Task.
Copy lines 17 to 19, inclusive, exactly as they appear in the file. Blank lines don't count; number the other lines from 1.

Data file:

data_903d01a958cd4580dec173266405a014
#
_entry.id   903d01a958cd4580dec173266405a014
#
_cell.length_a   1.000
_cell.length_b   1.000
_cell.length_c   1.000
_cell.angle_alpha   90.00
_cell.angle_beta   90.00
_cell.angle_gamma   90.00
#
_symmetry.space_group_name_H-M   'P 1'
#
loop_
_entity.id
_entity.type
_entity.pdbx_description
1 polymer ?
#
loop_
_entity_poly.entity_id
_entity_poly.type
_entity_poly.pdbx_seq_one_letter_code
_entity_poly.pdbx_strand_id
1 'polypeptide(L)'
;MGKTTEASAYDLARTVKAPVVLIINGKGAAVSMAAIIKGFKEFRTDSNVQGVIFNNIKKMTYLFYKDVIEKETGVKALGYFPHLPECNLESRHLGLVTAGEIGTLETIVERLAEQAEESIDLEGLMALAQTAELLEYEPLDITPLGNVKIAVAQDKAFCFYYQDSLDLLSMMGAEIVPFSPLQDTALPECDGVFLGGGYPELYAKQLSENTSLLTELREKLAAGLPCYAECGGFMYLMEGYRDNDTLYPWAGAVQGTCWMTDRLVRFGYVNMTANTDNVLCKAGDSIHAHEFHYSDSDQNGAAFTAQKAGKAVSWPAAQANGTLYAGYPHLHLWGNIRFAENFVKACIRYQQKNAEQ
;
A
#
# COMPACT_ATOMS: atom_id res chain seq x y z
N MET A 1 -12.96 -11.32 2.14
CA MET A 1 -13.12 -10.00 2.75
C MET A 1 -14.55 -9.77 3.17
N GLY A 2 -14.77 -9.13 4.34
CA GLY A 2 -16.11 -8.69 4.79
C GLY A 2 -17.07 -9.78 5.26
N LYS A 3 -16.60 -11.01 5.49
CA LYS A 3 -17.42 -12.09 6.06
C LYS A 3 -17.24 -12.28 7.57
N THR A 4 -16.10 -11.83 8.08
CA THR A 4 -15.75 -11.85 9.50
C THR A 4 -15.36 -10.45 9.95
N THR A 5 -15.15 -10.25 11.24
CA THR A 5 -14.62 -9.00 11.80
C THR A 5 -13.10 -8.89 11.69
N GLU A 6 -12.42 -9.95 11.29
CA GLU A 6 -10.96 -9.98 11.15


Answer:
_entity.pdbx_description
1 polymer ?
#